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Fluid Journal : Fluid Journal 2005-2007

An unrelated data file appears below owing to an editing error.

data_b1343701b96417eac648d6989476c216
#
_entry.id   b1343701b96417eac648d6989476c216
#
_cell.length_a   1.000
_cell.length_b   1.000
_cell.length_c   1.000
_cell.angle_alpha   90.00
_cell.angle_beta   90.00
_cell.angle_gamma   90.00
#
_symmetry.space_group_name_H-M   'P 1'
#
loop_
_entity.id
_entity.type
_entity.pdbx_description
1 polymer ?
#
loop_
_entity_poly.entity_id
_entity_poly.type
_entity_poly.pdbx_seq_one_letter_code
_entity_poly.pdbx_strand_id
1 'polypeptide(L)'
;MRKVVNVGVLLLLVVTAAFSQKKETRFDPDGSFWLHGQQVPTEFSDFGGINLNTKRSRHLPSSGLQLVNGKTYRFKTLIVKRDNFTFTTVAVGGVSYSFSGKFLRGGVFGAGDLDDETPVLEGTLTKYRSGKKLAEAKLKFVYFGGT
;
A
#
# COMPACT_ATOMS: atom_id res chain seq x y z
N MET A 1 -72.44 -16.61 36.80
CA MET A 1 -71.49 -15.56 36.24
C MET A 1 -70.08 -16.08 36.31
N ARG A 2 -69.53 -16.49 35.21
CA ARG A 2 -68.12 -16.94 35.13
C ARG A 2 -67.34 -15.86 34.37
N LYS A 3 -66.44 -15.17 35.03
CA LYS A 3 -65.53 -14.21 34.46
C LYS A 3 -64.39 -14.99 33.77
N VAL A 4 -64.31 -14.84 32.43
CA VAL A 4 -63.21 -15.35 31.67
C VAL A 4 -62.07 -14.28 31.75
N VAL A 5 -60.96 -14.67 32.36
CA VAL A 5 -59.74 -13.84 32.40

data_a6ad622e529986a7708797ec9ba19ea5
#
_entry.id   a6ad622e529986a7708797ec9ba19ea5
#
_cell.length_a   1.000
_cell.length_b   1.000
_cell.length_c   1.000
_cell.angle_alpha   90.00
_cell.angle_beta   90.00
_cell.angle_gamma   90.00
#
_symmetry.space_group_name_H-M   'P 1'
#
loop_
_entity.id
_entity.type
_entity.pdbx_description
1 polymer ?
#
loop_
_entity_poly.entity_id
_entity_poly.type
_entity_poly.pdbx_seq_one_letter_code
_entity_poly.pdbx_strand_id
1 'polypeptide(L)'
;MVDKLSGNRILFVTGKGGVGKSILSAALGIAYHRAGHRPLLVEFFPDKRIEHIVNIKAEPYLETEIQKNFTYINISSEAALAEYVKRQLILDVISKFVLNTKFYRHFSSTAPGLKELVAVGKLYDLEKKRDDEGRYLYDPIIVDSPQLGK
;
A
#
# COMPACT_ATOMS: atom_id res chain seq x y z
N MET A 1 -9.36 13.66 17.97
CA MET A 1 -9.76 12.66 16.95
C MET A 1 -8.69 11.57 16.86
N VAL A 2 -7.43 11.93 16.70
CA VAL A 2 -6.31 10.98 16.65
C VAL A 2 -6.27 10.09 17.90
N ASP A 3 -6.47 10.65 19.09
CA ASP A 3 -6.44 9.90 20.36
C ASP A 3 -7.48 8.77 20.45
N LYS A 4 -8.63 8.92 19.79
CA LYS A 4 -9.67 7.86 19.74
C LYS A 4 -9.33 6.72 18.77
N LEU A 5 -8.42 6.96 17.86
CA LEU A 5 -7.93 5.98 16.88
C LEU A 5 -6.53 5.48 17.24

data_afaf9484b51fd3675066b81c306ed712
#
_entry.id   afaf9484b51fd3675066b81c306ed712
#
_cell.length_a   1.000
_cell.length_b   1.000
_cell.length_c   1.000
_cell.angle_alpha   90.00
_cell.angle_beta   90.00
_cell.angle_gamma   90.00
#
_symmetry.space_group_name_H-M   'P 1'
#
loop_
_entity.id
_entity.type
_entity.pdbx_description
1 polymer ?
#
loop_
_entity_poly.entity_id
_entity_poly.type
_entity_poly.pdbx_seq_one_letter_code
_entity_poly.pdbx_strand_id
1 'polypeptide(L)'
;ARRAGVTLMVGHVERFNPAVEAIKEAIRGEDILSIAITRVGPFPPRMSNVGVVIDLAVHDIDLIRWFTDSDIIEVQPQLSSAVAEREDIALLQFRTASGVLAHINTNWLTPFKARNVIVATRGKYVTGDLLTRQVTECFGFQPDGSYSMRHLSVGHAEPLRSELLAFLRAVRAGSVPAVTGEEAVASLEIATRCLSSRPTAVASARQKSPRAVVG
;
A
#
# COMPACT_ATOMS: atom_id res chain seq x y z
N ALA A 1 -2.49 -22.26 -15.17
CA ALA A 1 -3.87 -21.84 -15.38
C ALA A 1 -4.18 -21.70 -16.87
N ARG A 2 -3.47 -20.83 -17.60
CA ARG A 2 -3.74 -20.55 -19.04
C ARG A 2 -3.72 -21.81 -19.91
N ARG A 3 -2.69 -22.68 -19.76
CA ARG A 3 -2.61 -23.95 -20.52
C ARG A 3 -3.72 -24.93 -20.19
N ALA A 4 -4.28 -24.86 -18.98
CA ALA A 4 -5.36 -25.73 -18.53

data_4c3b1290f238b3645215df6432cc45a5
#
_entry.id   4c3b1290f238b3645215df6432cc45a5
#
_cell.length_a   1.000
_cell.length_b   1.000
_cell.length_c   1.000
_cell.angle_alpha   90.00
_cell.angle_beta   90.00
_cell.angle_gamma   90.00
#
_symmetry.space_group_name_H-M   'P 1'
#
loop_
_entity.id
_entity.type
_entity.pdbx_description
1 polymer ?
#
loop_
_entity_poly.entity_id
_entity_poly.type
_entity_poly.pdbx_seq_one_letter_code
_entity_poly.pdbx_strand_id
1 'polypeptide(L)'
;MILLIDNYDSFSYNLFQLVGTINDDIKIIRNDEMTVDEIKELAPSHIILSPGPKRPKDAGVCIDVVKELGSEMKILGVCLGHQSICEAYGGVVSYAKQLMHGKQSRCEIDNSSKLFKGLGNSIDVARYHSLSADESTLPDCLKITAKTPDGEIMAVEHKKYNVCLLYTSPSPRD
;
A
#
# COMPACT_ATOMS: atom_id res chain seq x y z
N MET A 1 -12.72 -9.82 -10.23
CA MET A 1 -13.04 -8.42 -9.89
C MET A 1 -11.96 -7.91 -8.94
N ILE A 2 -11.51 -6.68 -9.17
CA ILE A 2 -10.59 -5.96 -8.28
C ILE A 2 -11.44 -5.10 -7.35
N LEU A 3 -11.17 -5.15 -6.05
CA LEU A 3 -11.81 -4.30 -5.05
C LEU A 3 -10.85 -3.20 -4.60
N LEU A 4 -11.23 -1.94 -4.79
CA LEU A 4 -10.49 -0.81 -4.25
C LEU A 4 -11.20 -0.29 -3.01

What About Foliar P On Corn and Winter Wheat? Drs. K. Girma, B. Raun, H. Zhang, J. Mosali Oklahoma studies show peak yields when P is foliar applied. Spring 2006 FLUID JOURNAL Page 1 Summary: In our corn studies, phosphorus-use efficiency (PUE) was generally higher for foliar-applied than preplant- applied P. Our studies revealed that foliar P rate applied at the V8 growth stage resulted in higher PUE than the earlier or later applied foliar P rates. The lowest foliar P rate was more efficient than the higher rates. Over all winter wheat sites and years, PUE was as high as 86, 16, and 100 percent at Lake Carl Blackwell (2002), Lahoma (2002), and Lahoma (2003), respectively, when 4 lbs/A of P2O5 was foliar applied at post anthesis. On an average, PUE was higher when P was applied at stem elongation (39%) and post-anthesis (47%). However, it is preferable to apply at stem elongation since at this stage producers can simultaneously apply both N and P using the same equipment. Foliar application of phosphorus (P) in corn and winter wheat is a potential option to improve P-use efficiency (PUE) and minimize environmental impacts. Foliar P fertilization research started in the late 1940s and early 1950s although it was limited to high- value horticultural crops and micronutrients. In many agricultural production systems, P has been identified as the most deficient essential nutrient after nitrogen (N). The release of P from the soil system for uptake by plants is influenced by several factors that result in poor synchronization of crop demand and soil supply. In addition, PUE averaged 8 percent when P was broadcast and incorporated, and 16 percent when P was either knifed with anhydrous ammonia or applied with the seed in winter wheat in the first year of application. This shows that it is necessary to assess methods for improving PUE. In such a case, it was surmised foliar supplement might be a good option. The objectives of these experiments were to: 1) assess if corn or wheat responds to foliar P, 2) determine the appropriate time of application (growth stage) that improves both grain yield and PUE. Response to foliar P Corn. At the Perkins site in both 2002 and 2003, no response to foliar P was observed for grain yield. At the Guymon and Goodwell sites, however, some treatments were different. Test of the interaction of stage by foliar P rate as monopotassium phosphate (KH2PO4) at Guymon in 2002 revealed that grain yield was different among the three growth stages with the application of 4 lbs/A of P2O5. Grain yield reached its peak when foliar P was applied at the V8 growth stage, with increases of approximately 48 bu/A over that of the check (Figure 1). Luxurious vegetative growth due to excess supply of N might induce hidden P hunger and the foliar correction of this demand would likely improve yield. In 2003, yield differed among foliar P rates at Lake Carl Blackwell. Foliar P rates were significant for grain yield where 16 lbs/ A of P2O5 resulted in significantly higher (34% more) yield than the lower rates and check combined, which were not significantly different among themselves. PUE was generally higher for foliar applied than preplant applied P. The results obtained here also revealed that foliar P rate applied at the V8 growth stage resulted in higher PUE than the earlier or later applied foliar P rates. The lowest foliar P rate was more efficient than the higher rates. Interaction effects at the Guymon and Perkins experiments in 2002 revealed that applying 4 lbs/A of P2O5 at the V8 growth stage highly improved PUE. The decrease in efficiency with higher rates of foliar P could be due to several reasons that influence the actual amount of applied P that 1) comes in contact with the plant, 2) is retained on the corn leaf or stalk, and 3) is absorbed by leaves and translocated. Winter wheat. Trend analysis of mean grain yields, for foliar P applied at stem elongation with no preplant P, revealed a significant quadratic relationship between foliar P rates and grain yield at Lahoma in 2002. On the other hand, at a preplant rate of 62 lbs/A of P2O5, foliar P at stem elongation showed a linear trend. In 2004 at this site a quadratic response was observed for foliar rates up to 16 lbs/A of P2O5 where maximum yields were achieved at 8 lbs/A of P2O5 (Figure 2). In plots treated with only foliar rates at stem elongation and flowering, there was an apparent response, which indicates that foliar P in wheat is still a potential option to manage P deficiency in wheat even under severe early P stress. The foliar rates considered in this study also showed apparent grain yield and PUE increases. The 2004 grain yield data revealed that an addition of foliar P in excess of 16 lbs/A of P2O5 did not improve grain yield. Foliar application of P at stem elongation was generally better than P applied at preflowering or post anthesis, in terms of grain yield. Our data suggest that increase in grain yield from foliar P generally took place when yield levels were lower, likely due to increased moisture stress. This would make sense since P uptake due to contact exchange would be less under moisture stress, thus enhancing the benefits of foliar P in these years. Foliar application seems to improve yields with or without the preplant P application on low soil test P soils.
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